Testimony details


Mrs. Isabelle Rhéaume.

Isabelle Rhéaume will not forget 2019. A very strong bond was created that year with the members of the Hematology-Oncology Department team at the Montréal Sacré-Cœur Hospital. So much so that she decided to participate in the Vélo-Onco fundraising event and set up a fundraiser for the first time in 2021 and, by her own admission, it will certainly not be the last. Here’s her motivation.

It was after a routine mammogram that Isabelle Rhéaume, who had been symptom-free until then, was diagnosed with cancer in June 2019. Her doctor immediately referred her to the breast clinic at the Montréal Sacré-Cœur Hospital, mentioning that it had a good team and experienced doctors. Ms. Rhéaume was taken care of by the Hematology-Oncology Department.

While waiting for a surgery scheduled for August 5, Ms. Rhéaume got some bad news: her sister who had been living in Peru for the last few years had passed away unexpectedly on July 28, 2019. "It was quite an event a week before my surgery. I had to announce it to my mother who was already quite fragile since I started my cancer treatment," she confided. She therefore took advantage of the time she had before her surgery to prepare the funeral and welcome her family members.

After her surgery, which went well, Ms. Rhéaume had only one thing on her mind: prepare for her cycling trip to Croatia she had planned for the end of September, well before all these events. "I’m a cyclist and have been cycling for many years. For me, doing an 80 km bike ride is not a feat in itself. It is something that has been part of my life for about 10 years. I've been doing bike trips for seven years now.

A trip that became a source of motivation

The surgeon who operated on her wasn't too keen on the idea that she would have to delay the start of chemotherapy for two weeks to make the trip, when her priority should have been fighting the cancer. However, for Ms. Rhéaume, going on this trip was a great source of motivation to optimistically take on the treatments that would follow. It was after talking to her nurse, Solange Roussel, who also cycles, that she decided to go.  "I was in the recovery room and I was raising my arm. I told myself that my goal is to have my arm fully mobile in six weeks. Because on a bike trip, you're riding 80 to 100 km a day. I didn't want to jeopardize this trip. I quickly got back on my feet.”

Despite another setback, that of a breakup with her spouse at the time, Ms. Rhéaume managed to gain enough strength to make the trip. She then went through four months of chemotherapy. "I was very ready. I think I'm pretty resilient. When they told me you have cancer, I said fine. What are the next steps? It was something that was out of my control. There was nothing I could do or could have done.”

Ms. Rhéaume, who is very active by nature, took advantage of the fall of 2019 to do some activities between treatments such as puzzles, paint-by-numbers, catching up on TV series and of course some exercise. Her children were a great help in getting her through this more difficult time. Ms. Rhéaume was even able to organize a week of downhill skiing with friends in mid-February before starting her radiation treatment at the end of the month.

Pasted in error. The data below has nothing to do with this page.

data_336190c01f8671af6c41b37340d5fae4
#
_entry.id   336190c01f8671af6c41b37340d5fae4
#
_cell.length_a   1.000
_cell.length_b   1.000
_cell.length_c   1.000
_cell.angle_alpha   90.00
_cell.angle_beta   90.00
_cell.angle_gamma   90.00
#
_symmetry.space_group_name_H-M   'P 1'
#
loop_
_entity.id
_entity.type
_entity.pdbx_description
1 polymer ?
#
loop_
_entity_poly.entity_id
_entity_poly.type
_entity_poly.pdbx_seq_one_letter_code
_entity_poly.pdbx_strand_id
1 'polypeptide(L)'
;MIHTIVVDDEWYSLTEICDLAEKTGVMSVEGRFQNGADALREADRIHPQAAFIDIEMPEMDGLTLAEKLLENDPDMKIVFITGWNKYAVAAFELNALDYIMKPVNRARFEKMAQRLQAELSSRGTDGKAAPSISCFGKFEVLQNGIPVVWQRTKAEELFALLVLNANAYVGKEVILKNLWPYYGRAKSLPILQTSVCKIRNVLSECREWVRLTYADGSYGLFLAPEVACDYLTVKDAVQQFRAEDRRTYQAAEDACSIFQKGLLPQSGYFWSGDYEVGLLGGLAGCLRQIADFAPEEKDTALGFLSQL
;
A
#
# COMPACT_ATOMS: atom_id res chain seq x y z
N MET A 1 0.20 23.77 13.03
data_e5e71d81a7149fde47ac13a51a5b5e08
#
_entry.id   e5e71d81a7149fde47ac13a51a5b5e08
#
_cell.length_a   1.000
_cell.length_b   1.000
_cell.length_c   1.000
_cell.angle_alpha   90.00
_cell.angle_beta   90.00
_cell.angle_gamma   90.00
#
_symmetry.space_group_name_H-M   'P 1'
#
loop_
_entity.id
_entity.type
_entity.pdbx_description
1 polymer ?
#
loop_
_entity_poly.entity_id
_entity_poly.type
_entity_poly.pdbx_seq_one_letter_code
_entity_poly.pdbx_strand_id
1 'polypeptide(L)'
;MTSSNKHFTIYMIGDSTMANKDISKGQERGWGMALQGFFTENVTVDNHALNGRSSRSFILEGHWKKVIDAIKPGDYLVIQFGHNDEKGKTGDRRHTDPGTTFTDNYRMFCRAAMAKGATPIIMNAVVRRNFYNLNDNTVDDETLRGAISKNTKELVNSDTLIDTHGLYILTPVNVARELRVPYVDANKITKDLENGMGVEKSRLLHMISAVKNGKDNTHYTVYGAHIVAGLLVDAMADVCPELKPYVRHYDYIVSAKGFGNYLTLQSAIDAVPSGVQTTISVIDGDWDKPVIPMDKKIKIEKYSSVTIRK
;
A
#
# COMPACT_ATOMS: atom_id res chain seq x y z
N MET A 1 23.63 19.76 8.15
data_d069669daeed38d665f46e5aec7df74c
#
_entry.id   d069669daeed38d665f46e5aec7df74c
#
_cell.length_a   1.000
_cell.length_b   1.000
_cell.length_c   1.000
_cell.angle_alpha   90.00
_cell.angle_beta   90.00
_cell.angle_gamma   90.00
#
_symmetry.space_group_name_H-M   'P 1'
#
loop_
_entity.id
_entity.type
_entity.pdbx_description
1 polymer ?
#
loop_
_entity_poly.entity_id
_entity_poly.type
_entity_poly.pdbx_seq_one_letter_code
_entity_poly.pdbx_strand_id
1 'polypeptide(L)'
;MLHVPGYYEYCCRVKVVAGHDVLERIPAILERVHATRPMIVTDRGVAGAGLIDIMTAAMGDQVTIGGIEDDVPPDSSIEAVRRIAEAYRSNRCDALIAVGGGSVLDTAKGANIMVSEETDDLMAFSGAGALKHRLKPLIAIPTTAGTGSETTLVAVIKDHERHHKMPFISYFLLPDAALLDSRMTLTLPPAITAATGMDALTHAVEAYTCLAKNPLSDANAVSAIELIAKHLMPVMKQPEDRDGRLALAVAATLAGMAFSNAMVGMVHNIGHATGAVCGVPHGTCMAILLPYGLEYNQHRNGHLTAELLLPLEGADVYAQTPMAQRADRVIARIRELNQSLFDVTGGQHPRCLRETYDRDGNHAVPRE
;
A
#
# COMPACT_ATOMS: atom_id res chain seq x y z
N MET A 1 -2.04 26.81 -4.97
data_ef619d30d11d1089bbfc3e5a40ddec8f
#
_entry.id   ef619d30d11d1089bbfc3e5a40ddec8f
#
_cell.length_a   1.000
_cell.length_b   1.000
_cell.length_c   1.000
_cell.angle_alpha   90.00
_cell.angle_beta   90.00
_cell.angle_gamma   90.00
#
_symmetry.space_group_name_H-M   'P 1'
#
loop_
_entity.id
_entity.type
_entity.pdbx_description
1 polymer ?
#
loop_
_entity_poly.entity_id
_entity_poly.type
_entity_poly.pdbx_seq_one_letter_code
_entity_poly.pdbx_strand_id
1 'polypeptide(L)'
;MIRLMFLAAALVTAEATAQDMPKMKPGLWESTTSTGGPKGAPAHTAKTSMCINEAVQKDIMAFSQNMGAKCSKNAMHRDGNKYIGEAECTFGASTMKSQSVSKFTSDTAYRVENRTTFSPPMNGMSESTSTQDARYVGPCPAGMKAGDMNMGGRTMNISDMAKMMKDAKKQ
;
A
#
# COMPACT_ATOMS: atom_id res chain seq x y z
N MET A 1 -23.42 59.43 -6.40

For Isabelle Rhéaume, the effects of radiation therapy were not immediately apparent, but the fatigue was still very present after several weeks. It became difficult to go grocery shopping and carry out certain daily tasks. It took two and a half months for her to regain some energy. In the spring of 2020, she slowly started riding her bike again. "While I was going through all that, COVID came along. It turned the whole world upside down, but it didn't change my life; I was already used to ordering my groceries and having my medicine delivered. I was already isolated at home."

Her first participation, but not the last

Ms. Rhéaume regained 100% of her physical fitness a year later, just in time to participate in Vélo-Onco, a fundraising activity that Solange Roussel had told her about. This year, each person took on their own challenge. Hers was to ride 1,000 km over a period of one month. In addition, she decided to hold her own fundraiser, which raised $2,550. She promised to shave her head for the cause if she raised more than $2,500. She succeeded in her bet during the last weekend of the Vélo-Onco. Also, during those two days, Isabelle Rhéaume rode 186 km (which she still had left to do) with her son Antoine and her daughter Camille. She wanted to finish this event with her family.

For her, the issue wasn't so much the distance to be covered in the month-long challenge. As the cyclist herself says, it was finding the time, between work and her other activities, to complete the number of kilometers that was more difficult. "It had to be a real challenge. I've done a lot of fundraising bike events, but if there's one that's close to my heart, it's Vélo-Onco. I was treated at the Hematology-Oncology Department and will continue to be treated there for another 5 years. I thought to myself, I couldn't be a better ambassador for a cause than by being a patient myself. I received such good care, I felt supported. This was the event I raised the most money for, without using corporate donations. People I worked with 15 years ago saw this on Facebook and donated.

"I'm really looking forward to experiencing the event in person," said Ms. Rhéaume, who promises to attend again. "If the money raised can provide some comfort to people with cancer during their treatment, I will be very happy," concluded Ms. Rhéaume following her 1,019 km ride.

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